What is the difference between exercise and training?

Do you consider what you do in the gym exercise or training? To help you answer this, these are my definitions of these physical activity classifications.

Exercise: activities performed for general health and well being and quite likely weight control. Performed with limited focus on outcome goals. Exercise sessions may involve process goals i.e. working out for a specific time or performing a certain number of repetitions, but little or no emphasis is placed on long term progression. Group exercise classes fall into the category of exercise, as does running for health without any intention of ever racing and general strength training without following a clearly defined programme. Exercise tends not to elicit notable fitness improvements once basic adaptation has occurred as little thought is placed on progression. Quite often, the main goal of exercise is simply increased calorific expenditure to make up for a sub-standard diet.

Training: working out with a specific outcome goal in mind, for example training for a race, to increase strength to a specified level or improve sports-specific conditioning. Training is often the reserve of athletes and sports people and involves periods of higher intensity work followed by periods of rest and recovery. Long term exercise manipulation of training variables result in steady and predictable improvements in fitness and associated performance and each workout and training week includes short term goals which build toward an ultimate goal.

So what!?
In very simple terms, exercise is like heading on a journey without any directions. You might arrive at  somewhere interesting if you are lucky but chances are you’ll just end up going round in circles until you run out of fuel or, worse still, just get bored and decide to go back home.

Training, on the other hand, is like a well-planned expedition. There are maps, an itinerary, back-up plans, detailed logistics and an ultimate destination.

Needless to say, the second scenario makes much better use of resources and time than the first.

Train, don’t exercise
It is my opinion that if more people trained as opposed to exercised, average fitness levels would be higher, exercise drop-out levels would be lower, gym members would be leaner and stronger, more people would stick to and achieve their fitness resolutions and the world would be at peace and global warming would be a thing of the past. I maybe stretching it with the last couple of points but I really do believe that training for something tangible is better than exercising “just for the hell of it”.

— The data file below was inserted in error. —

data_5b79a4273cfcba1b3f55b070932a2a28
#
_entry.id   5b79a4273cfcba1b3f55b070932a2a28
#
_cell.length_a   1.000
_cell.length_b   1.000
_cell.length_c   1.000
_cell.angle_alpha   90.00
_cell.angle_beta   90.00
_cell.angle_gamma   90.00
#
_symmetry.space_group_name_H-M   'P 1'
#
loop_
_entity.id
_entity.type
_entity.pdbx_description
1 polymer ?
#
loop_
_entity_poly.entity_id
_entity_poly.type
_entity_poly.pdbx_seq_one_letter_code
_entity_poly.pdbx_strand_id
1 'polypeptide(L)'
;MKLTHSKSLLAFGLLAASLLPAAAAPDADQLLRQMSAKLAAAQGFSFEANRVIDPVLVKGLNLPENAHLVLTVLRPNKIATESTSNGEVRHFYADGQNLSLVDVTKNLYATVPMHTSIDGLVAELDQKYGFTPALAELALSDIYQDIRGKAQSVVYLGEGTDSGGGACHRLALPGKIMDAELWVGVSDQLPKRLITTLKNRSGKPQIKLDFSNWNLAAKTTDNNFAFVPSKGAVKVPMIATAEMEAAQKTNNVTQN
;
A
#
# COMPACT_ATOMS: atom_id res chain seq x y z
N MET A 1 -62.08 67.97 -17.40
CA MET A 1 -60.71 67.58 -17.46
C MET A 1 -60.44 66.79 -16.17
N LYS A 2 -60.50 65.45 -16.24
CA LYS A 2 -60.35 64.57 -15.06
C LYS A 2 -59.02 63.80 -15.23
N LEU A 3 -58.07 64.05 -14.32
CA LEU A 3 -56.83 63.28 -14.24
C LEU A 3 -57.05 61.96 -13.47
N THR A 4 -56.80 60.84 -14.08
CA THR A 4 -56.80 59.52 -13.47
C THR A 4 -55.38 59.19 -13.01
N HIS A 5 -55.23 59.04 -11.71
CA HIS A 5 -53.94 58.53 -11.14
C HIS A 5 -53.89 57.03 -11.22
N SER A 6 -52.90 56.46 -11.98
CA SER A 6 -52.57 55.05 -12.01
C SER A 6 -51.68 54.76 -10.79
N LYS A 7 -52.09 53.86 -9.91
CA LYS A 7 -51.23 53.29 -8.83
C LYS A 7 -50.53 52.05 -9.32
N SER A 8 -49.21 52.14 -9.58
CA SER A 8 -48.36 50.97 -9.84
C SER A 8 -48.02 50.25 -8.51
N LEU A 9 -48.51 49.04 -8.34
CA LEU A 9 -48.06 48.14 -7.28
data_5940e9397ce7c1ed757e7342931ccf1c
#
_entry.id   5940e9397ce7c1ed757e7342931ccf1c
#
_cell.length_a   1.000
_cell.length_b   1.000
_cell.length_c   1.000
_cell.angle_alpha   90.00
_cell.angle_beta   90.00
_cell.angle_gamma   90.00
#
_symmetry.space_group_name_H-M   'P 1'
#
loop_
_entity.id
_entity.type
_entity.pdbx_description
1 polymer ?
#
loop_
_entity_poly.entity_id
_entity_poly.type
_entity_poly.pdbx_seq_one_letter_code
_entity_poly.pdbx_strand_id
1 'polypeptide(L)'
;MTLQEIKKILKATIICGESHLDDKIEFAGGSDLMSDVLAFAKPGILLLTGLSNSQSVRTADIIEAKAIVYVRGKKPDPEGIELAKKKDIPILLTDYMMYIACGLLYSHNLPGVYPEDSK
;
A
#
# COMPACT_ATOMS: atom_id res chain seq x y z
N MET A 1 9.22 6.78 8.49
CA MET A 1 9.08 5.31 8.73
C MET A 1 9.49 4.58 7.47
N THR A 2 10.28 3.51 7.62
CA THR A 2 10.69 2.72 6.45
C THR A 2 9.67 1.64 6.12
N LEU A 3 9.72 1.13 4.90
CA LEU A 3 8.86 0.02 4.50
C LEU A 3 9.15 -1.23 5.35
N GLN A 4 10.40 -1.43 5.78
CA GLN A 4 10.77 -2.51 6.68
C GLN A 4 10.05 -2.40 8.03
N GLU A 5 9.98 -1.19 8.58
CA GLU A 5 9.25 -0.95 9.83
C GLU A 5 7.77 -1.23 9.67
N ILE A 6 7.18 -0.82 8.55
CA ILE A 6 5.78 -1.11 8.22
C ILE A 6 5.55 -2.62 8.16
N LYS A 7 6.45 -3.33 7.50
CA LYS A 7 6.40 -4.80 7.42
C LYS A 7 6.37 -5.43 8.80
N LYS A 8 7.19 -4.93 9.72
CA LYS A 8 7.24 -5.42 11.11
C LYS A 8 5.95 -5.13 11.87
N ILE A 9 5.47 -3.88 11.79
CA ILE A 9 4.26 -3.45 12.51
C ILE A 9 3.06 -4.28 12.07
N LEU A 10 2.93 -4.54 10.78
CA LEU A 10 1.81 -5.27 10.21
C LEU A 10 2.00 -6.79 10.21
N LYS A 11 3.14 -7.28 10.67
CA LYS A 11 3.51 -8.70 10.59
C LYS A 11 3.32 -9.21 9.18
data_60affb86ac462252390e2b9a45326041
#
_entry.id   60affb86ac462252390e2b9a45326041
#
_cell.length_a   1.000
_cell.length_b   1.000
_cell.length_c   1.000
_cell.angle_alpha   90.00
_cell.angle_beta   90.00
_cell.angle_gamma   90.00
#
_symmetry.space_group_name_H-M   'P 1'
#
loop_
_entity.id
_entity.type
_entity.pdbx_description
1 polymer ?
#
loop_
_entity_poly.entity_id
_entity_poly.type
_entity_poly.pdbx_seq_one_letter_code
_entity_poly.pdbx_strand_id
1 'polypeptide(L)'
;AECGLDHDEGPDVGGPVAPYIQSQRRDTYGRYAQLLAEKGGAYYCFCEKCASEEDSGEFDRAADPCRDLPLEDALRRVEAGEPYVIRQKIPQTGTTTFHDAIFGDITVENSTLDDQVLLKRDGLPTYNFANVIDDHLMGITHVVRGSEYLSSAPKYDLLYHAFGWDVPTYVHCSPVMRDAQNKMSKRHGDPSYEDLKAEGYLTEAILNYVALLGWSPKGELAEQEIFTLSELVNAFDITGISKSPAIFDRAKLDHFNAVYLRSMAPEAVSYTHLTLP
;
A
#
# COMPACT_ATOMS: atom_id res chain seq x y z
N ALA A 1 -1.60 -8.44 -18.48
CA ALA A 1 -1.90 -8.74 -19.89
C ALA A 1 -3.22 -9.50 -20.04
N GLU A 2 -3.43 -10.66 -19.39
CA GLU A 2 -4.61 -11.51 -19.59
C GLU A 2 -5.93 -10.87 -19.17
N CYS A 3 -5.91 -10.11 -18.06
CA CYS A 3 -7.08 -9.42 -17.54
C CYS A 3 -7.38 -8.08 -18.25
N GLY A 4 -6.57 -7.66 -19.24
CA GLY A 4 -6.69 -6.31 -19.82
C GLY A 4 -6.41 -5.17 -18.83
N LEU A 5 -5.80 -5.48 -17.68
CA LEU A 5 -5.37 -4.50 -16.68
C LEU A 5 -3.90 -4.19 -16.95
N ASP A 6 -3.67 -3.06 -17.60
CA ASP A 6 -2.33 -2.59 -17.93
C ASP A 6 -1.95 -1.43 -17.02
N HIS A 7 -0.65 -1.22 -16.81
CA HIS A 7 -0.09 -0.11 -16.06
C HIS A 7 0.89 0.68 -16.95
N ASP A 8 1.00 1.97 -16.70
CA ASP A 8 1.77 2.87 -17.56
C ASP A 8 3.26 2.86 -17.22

But I’m not an athlete
Don’t tell anyone but nor am I – at least not any more. The nearest I get to real-life competition is ten-pin bowling(!) but that doesn’t stop me thinking and training like an athlete. I have short, medium and long term goals that my training is designed take me toward. These goals change from time to time depending on my current fitness interests but whenever I step into the gym or head out for a workout, I know exactly what I’m going to do and, more importantly, why. This keeps me focused, motivated and, above all, ensures my fitness improves week by week. Some of my training goals have been rowing 5km in under 18 minutes, performing 200 burpees in less than 20 minutes, deadlifting double my bodyweight, overhead pressing my bodyweight, performing 20 dead-hang chin ups and squatting 1.5 times my bodyweight. Needless to say I have never attempted to achieve all these things at the same time and some are still works in progress but the point is, by having goals, every time you workout, you do so with purpose.

So, here is your task for the weekend. Take a piece of paper and decide on some training goals. Write them down and stick them somewhere prominent like the fridge door or inside your gym locker. It could be a specific amount of weight/fat loss you’d like to achieve, a distance you’d like to be able to run, a race you’d like to complete or a strength standard you’d like to reach. Decide on a realistic time frame. The loftier the goal, the longer you will need. If your goal is very high, break it down into a series of micro goals that you can tick off on your way to the “big one”.

Next, do your research and find out the best training methods to help you reach your goals and then design a series of workouts. Come up with a series of four to six week training blocks which are progressive and build up in volume and intensity.

Finally, make sure that your daily behaviours support the goal you have set for yourself. Remember that an unhealthy diet, too little sleep and too much stress will undermine your progress whereas eating properly and getting enough sleep will increase your chances of success.

So, by Monday, you may well be taking your first step towards a fitter, stronger, more focused and better you.